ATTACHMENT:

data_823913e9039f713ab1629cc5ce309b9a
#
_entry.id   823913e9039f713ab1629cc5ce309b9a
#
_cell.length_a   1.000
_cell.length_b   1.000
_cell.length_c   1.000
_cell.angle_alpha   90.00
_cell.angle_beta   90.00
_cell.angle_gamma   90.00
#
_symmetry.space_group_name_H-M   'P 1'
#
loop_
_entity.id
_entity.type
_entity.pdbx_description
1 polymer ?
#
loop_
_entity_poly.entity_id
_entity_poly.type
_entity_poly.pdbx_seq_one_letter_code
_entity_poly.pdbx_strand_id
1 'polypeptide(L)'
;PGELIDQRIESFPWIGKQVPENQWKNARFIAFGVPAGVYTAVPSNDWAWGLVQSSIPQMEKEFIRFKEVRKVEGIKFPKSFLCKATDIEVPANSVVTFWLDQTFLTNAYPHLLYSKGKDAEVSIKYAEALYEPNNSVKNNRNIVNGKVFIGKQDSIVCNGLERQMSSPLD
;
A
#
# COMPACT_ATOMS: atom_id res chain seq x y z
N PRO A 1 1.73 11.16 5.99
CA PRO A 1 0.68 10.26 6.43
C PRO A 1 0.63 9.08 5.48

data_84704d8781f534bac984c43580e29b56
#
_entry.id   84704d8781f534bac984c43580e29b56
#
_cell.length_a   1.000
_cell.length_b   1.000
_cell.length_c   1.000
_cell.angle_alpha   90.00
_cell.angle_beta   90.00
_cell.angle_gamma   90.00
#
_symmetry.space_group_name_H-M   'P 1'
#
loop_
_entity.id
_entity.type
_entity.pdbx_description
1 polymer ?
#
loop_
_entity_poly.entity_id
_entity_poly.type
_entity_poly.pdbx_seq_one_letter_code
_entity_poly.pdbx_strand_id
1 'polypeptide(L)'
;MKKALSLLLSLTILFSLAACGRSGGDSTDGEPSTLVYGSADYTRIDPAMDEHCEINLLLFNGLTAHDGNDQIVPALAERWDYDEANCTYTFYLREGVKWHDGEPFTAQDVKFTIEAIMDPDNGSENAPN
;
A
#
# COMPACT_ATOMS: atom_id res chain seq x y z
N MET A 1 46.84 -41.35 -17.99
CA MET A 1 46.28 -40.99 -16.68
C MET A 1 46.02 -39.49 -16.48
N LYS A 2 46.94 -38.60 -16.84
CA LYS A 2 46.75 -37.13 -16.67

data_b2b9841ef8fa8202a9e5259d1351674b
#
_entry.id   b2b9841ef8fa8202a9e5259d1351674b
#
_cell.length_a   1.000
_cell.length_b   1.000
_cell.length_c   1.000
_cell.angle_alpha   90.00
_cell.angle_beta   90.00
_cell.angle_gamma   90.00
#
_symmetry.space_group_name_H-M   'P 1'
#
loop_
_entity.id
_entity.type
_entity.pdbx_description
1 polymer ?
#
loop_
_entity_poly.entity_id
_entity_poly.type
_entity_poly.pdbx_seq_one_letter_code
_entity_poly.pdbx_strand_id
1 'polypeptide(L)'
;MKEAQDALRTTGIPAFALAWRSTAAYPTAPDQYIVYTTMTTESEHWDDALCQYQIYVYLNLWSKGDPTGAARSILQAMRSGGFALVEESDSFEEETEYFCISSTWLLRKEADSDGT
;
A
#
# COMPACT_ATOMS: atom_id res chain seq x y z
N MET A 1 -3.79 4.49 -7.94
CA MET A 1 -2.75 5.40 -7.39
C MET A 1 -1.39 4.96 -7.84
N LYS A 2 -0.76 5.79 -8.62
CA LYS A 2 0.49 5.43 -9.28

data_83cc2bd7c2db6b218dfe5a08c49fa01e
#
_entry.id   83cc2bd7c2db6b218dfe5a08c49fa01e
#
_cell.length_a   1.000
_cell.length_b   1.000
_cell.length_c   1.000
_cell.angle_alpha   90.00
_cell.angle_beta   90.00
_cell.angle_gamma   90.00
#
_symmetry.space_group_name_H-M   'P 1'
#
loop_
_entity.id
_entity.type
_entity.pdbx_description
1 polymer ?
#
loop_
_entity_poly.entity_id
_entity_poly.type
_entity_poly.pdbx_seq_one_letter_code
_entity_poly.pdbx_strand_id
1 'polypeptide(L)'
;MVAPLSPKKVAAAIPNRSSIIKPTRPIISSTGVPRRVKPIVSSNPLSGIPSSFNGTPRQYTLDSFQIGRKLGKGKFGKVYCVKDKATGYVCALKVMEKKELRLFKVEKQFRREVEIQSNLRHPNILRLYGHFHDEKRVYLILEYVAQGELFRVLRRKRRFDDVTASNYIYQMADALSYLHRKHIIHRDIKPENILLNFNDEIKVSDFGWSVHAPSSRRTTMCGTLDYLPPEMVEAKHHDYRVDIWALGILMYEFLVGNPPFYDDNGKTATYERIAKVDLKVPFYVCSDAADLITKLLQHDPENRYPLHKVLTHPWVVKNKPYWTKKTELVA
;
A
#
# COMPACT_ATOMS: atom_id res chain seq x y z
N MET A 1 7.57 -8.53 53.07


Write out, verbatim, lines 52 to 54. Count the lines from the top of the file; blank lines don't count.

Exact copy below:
#
loop_
_entity_poly.entity_id